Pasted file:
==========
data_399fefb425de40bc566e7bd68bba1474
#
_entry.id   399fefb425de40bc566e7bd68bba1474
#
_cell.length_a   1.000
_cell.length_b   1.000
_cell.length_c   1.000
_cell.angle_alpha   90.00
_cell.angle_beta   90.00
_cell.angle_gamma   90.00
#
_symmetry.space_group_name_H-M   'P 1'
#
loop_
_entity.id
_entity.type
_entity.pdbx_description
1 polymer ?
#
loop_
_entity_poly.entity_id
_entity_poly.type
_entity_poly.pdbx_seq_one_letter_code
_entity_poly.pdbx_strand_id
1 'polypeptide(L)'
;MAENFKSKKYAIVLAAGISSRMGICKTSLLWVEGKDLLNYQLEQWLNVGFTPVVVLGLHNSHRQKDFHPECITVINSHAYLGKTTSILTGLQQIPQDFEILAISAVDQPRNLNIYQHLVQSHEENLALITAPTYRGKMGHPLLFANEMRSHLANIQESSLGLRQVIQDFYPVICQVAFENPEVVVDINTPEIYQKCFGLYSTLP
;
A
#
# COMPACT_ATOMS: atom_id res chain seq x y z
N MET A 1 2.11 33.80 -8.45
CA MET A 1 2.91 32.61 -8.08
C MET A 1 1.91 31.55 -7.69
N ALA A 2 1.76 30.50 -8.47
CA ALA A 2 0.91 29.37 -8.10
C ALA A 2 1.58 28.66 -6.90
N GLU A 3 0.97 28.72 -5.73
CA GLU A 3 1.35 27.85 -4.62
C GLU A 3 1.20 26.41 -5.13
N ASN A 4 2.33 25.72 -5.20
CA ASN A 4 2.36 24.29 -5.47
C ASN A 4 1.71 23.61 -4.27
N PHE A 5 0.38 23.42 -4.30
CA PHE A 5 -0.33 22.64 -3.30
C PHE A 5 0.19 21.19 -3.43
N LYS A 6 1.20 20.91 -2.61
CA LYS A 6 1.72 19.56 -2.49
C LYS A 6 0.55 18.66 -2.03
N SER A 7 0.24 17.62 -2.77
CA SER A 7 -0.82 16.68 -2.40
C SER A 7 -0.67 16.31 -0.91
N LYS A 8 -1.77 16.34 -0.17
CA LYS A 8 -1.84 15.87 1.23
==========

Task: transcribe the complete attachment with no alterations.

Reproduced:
data_399fefb425de40bc566e7bd68bba1474
#
_entry.id   399fefb425de40bc566e7bd68bba1474
#
_cell.length_a   1.000
_cell.length_b   1.000
_cell.length_c   1.000
_cell.angle_alpha   90.00
_cell.angle_beta   90.00
_cell.angle_gamma   90.00
#
_symmetry.space_group_name_H-M   'P 1'
#
loop_
_entity.id
_entity.type
_entity.pdbx_description
1 polymer ?
#
loop_
_entity_poly.entity_id
_entity_poly.type
_entity_poly.pdbx_seq_one_letter_code
_entity_poly.pdbx_strand_id
1 'polypeptide(L)'
;MAENFKSKKYAIVLAAGISSRMGICKTSLLWVEGKDLLNYQLEQWLNVGFTPVVVLGLHNSHRQKDFHPECITVINSHAYLGKTTSILTGLQQIPQDFEILAISAVDQPRNLNIYQHLVQSHEENLALITAPTYRGKMGHPLLFANEMRSHLANIQESSLGLRQVIQDFYPVICQVAFENPEVVVDINTPEIYQKCFGLYSTLP
;
A
#
# COMPACT_ATOMS: atom_id res chain seq x y z
N MET A 1 2.11 33.80 -8.45
CA MET A 1 2.91 32.61 -8.08
C MET A 1 1.91 31.55 -7.69
N ALA A 2 1.76 30.50 -8.47
CA ALA A 2 0.91 29.37 -8.10
C ALA A 2 1.58 28.66 -6.90
N GLU A 3 0.97 28.72 -5.73
CA GLU A 3 1.35 27.85 -4.62
C GLU A 3 1.20 26.41 -5.13
N ASN A 4 2.33 25.72 -5.20
CA ASN A 4 2.36 24.29 -5.47
C ASN A 4 1.71 23.61 -4.27
N PHE A 5 0.38 23.42 -4.30
CA PHE A 5 -0.33 22.64 -3.30
C PHE A 5 0.19 21.19 -3.43
N LYS A 6 1.20 20.91 -2.61
CA LYS A 6 1.72 19.56 -2.49
C LYS A 6 0.55 18.66 -2.03
N SER A 7 0.24 17.62 -2.77
CA SER A 7 -0.82 16.68 -2.40
C SER A 7 -0.67 16.31 -0.91
N LYS A 8 -1.77 16.34 -0.17
CA LYS A 8 -1.84 15.87 1.23